Beloved, thou hast brought me many flowers
Plucked in the garden, all the summer through
And winter, and it seemed as if they grew
In this close room, nor missed the sun and showers,
So, in the like name of that love of ours,
Take back these thoughts which here unfolded too,
And which on warm and cold days I withdrew
From my heart’s ground. Indeed, those beds and bowers
Be overgrown with bitter weeds and rue,
And wait thy weeding; yet here’s eglantine,
Here’s ivy!— take them, as I used to do
Thy flowers, and keep them where they shall not pine.
Instruct thine eyes to keep their colours true,
And tell thy soul, their roots are left in mine.
–Elizabeth Barrett Browning, Sonnets from the Portuguese
Much of my garden is “passalong plants” that I have received from other gardens in other places. Each plant represents a person, a fellow gardener, a family member, a vacation, a birthday gift…
Sharing plants is an especially strong tradition in the South, whether you trade with your next door neighbor or attend an organized plant swap. They get handed down from generation to generation. Varieties, and even species are sometimes unknown to the gardeners, but the plants are beloved nonetheless.
Passalong plants sometimes get names that are in common usage in that area. For example, “buttercups.” Although this is an actual flowering plant species, it is what folks around here call daffodils and jonquils – as in “my whole yard is full of buttercups” in early March. And some people here call forsythia bushes “buttercups,” too. A lot of times, it just depends on what your mama or grandmother called them, and who knows where she got it!
I recently wrote horticulturist Felder Rushing, of Mississippi Public Broadcasting’s Gestalt Gardener radio program, to identify this plant, recalled fondly by my mother-in-law and her neice from my husband’s grandmother’s (Jeanettie Missouri Dobbs Jourdan) yard they called a “dootsie.”
Felder said, “Correct! “fuzzy deutzia” (Deutzia scabra) is a great old “passalong plant” that many gardens (including those of my horticulturist great grandmother and my grandmother) used to sport… lots of new more compact hybrids, but this old one still rocks the mid-spring… it wants to get about 10 feet tall… no pruning past July for next year’s flower buds to form.”
If you EVER need a plant identified, Felder is your man! And his public radio show, The Gestalt Gardener, is always entertaining and educational.
Last year we replanted our “deutzia” in some beds near the house from a plant we banished down to an old vegetable garden place about 100 yards away from the house from the front yard years ago when we had our stormhouse demolished. Apparently it is SO GLAD to be back in the garden! I planted several sprouts, and now they are all well on their way to 10 feet tall!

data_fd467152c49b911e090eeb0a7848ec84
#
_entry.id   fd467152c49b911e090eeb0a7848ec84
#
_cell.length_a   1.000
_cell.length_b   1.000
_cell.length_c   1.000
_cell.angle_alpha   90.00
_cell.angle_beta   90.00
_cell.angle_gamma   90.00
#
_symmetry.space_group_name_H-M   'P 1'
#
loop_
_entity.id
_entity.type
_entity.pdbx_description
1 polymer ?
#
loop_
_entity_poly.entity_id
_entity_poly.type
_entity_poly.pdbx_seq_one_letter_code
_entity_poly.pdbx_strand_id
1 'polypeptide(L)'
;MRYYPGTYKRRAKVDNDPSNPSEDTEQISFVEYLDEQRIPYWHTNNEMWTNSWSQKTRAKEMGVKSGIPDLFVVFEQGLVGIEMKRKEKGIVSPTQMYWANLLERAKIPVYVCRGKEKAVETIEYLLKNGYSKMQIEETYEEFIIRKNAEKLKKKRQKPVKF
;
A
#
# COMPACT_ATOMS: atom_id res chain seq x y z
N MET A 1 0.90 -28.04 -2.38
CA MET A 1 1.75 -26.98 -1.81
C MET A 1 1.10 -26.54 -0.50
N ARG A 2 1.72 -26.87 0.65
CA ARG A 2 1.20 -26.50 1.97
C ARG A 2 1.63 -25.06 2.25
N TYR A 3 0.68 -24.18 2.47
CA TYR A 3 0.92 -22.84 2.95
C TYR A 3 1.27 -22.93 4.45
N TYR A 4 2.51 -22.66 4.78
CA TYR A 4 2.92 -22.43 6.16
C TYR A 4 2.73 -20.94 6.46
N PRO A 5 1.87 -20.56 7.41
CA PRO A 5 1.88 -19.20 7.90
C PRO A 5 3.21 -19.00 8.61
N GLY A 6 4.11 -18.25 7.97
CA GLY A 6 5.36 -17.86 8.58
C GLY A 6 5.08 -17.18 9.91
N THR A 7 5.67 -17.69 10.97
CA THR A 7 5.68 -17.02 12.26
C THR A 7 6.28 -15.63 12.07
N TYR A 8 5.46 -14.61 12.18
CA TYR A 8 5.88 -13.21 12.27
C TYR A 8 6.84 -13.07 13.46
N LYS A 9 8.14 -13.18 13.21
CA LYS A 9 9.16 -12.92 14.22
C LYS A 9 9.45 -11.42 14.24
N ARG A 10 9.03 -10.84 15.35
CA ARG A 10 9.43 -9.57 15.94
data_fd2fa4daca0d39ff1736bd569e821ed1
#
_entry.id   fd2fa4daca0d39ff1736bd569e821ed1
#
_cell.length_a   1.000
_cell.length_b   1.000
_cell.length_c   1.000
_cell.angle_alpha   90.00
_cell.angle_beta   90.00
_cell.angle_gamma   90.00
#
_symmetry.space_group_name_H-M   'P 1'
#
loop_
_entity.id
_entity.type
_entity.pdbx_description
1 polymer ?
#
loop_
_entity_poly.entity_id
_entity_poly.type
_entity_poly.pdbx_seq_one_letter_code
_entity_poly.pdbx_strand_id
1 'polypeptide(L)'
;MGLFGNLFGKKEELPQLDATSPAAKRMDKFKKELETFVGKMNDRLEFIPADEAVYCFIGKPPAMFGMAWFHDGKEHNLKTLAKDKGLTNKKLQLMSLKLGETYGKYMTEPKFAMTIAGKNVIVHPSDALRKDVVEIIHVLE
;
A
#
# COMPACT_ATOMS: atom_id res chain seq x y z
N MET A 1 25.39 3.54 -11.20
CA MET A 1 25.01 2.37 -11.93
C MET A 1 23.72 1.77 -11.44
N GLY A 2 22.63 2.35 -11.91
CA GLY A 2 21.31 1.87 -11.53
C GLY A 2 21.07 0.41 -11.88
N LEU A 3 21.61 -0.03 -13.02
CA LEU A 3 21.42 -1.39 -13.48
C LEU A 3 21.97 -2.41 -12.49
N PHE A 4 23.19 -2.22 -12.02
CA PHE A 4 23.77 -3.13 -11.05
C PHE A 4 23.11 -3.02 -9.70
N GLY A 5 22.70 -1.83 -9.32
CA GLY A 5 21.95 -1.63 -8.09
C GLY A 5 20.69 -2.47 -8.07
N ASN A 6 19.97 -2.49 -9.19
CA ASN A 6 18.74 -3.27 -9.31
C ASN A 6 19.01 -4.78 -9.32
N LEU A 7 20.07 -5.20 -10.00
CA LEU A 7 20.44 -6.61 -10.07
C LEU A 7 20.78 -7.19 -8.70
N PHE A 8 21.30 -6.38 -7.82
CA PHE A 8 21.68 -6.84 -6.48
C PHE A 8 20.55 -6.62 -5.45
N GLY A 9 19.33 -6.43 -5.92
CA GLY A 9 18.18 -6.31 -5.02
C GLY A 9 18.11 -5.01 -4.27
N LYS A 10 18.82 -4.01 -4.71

Some of my other favorites are my “naked ladies” which grow strappy leaves in the spring, and then, all of a sudden, sprout up pink lilies in mid summer. Named for their habit of popping up in the garden as leafless stalks, naked ladies (Lycoris squamigera) stand about 2 feet tall and open whorls of lavender-pink trumpets in late summer. Folks also call them magic lilies and surprise lilies, because they emerge overnight without warning, usually following a good rain. (Southern Living)
I’ll post pics in August of the many I got from my fellow quilter, the late Norma Grissom, of Farmington, near Corinth. Plus, so much fun saying, “Look at my naked ladies!”
My favorite flower of all time is hydrangeas, and I’ve never passed up an opportunity to dig someone’s up and put them in my yard! The ones in the first image in this post are from the yard of an older couple who were dear friends to me when I first married, and who loved my babies to come visit. Leon and Ruth were married late in life and never had children of their own, but loved babies. I can still hear her saying, “Hey, Tootems!” and poking baby Mary (now 25) in the tummy to make her laugh. They never learned to drive, and I remember what an inconceivable concept that was to me as a young wife! Leon served in WWII with an “Indian” from Oklahoma – a story he told me (I grew up in Oklahoma) each and every time I visited with them over the years. Like many from the family I married into, his war years were nearly the only time he ever spent off his own farm, and as such, were the source of many oft-repeated stories we heard each time we visited.
After they got older, they moved into a nursing home, and when they died, they left their homeplace to our church. Before the church demolished the crumbling home, Kirby took me up there, and we salvaged all the hydrangeas we could. They have done well, and I feel like we have kept a bit of Leon and Ruth alive through them. I can hear her saying “hydrangEEE,” every time I walk by.
Other hydrangeas I have are from the front of the “old Byram store” on Main Street in Tishomingo. “Cousin” David Rushing, a deacon at our church, promised me he would try to get me some of the six-foot-in-diameter hydrangea bushes that lived outside the old store for decades, and sure enough, when I came home, I saw someone had dug them up with a backhoe and plopped the whole big rootball and plant in my front driveway! I think I split it up into three different plants! It had decades of Coke cans and garbage down among the branches.